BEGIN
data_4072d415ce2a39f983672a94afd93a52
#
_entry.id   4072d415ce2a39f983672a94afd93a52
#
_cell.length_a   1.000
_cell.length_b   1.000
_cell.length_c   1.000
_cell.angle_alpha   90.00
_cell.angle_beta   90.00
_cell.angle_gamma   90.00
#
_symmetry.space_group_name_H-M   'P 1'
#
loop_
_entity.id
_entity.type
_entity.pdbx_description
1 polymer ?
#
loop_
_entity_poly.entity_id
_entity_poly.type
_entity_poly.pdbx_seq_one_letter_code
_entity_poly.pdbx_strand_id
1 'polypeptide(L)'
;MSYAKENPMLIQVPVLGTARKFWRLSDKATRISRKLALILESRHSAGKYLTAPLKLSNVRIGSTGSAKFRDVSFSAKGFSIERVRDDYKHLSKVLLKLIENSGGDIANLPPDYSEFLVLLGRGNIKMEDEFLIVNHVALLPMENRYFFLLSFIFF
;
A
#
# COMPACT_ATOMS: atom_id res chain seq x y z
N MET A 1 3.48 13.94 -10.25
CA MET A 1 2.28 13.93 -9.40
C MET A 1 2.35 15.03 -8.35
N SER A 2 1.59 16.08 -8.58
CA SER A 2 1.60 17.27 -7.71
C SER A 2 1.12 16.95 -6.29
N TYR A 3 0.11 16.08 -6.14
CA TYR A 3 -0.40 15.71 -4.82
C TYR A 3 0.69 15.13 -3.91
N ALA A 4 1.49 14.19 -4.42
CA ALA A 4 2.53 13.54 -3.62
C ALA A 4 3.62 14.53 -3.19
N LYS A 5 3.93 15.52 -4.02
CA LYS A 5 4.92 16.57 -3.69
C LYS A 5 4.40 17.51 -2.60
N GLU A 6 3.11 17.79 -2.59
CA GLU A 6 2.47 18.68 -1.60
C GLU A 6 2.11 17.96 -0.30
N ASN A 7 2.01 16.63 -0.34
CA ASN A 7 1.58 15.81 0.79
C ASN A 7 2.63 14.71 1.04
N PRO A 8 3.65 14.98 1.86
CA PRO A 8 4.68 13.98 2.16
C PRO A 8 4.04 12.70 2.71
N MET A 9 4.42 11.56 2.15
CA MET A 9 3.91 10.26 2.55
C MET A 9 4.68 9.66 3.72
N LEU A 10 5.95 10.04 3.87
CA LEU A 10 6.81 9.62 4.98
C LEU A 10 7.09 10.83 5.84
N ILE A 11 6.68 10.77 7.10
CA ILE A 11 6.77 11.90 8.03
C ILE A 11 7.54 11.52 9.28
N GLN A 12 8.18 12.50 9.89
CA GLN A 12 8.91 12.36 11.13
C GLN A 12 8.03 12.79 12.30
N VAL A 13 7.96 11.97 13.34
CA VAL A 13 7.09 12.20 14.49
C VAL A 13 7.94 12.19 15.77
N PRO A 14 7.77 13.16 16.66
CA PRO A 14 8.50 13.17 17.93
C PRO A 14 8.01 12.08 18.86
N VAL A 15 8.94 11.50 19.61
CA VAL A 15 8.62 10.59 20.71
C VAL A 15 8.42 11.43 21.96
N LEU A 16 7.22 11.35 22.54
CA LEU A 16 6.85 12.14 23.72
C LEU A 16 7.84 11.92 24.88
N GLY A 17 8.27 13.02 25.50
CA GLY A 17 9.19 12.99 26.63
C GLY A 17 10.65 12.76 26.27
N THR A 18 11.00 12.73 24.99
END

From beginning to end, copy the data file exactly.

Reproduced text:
data_4072d415ce2a39f983672a94afd93a52
#
_entry.id   4072d415ce2a39f983672a94afd93a52
#
_cell.length_a   1.000
_cell.length_b   1.000
_cell.length_c   1.000
_cell.angle_alpha   90.00
_cell.angle_beta   90.00
_cell.angle_gamma   90.00
#
_symmetry.space_group_name_H-M   'P 1'
#
loop_
_entity.id
_entity.type
_entity.pdbx_description
1 polymer ?
#
loop_
_entity_poly.entity_id
_entity_poly.type
_entity_poly.pdbx_seq_one_letter_code
_entity_poly.pdbx_strand_id
1 'polypeptide(L)'
;MSYAKENPMLIQVPVLGTARKFWRLSDKATRISRKLALILESRHSAGKYLTAPLKLSNVRIGSTGSAKFRDVSFSAKGFSIERVRDDYKHLSKVLLKLIENSGGDIANLPPDYSEFLVLLGRGNIKMEDEFLIVNHVALLPMENRYFFLLSFIFF
;
A
#
# COMPACT_ATOMS: atom_id res chain seq x y z
N MET A 1 3.48 13.94 -10.25
CA MET A 1 2.28 13.93 -9.40
C MET A 1 2.35 15.03 -8.35
N SER A 2 1.59 16.08 -8.58
CA SER A 2 1.60 17.27 -7.71
C SER A 2 1.12 16.95 -6.29
N TYR A 3 0.11 16.08 -6.14
CA TYR A 3 -0.40 15.71 -4.82
C TYR A 3 0.69 15.13 -3.91
N ALA A 4 1.49 14.19 -4.42
CA ALA A 4 2.53 13.54 -3.62
C ALA A 4 3.62 14.53 -3.19
N LYS A 5 3.93 15.52 -4.02
CA LYS A 5 4.92 16.57 -3.69
C LYS A 5 4.40 17.51 -2.60
N GLU A 6 3.11 17.79 -2.59
CA GLU A 6 2.47 18.68 -1.60
C GLU A 6 2.11 17.96 -0.30
N ASN A 7 2.01 16.63 -0.34
CA ASN A 7 1.58 15.81 0.79
C ASN A 7 2.63 14.71 1.04
N PRO A 8 3.65 14.98 1.86
CA PRO A 8 4.68 13.98 2.16
C PRO A 8 4.04 12.70 2.71
N MET A 9 4.42 11.56 2.15
CA MET A 9 3.91 10.26 2.55
C MET A 9 4.68 9.66 3.72
N LEU A 10 5.95 10.04 3.87
CA LEU A 10 6.81 9.62 4.98
C LEU A 10 7.09 10.83 5.84
N ILE A 11 6.68 10.77 7.10
CA ILE A 11 6.77 11.90 8.03
C ILE A 11 7.54 11.52 9.28
N GLN A 12 8.18 12.50 9.89
CA GLN A 12 8.91 12.36 11.13
C GLN A 12 8.03 12.79 12.30
N VAL A 13 7.96 11.97 13.34
CA VAL A 13 7.09 12.20 14.49
C VAL A 13 7.94 12.19 15.77
N PRO A 14 7.77 13.16 16.66
CA PRO A 14 8.50 13.17 17.93
C PRO A 14 8.01 12.08 18.86
N VAL A 15 8.94 11.50 19.61
CA VAL A 15 8.62 10.59 20.71
C VAL A 15 8.42 11.43 21.96
N LEU A 16 7.22 11.35 22.54
CA LEU A 16 6.85 12.14 23.72
C LEU A 16 7.84 11.92 24.88
N GLY A 17 8.27 13.02 25.50
CA GLY A 17 9.19 12.99 26.63
C GLY A 17 10.65 12.76 26.27
N THR A 18 11.00 12.73 24.99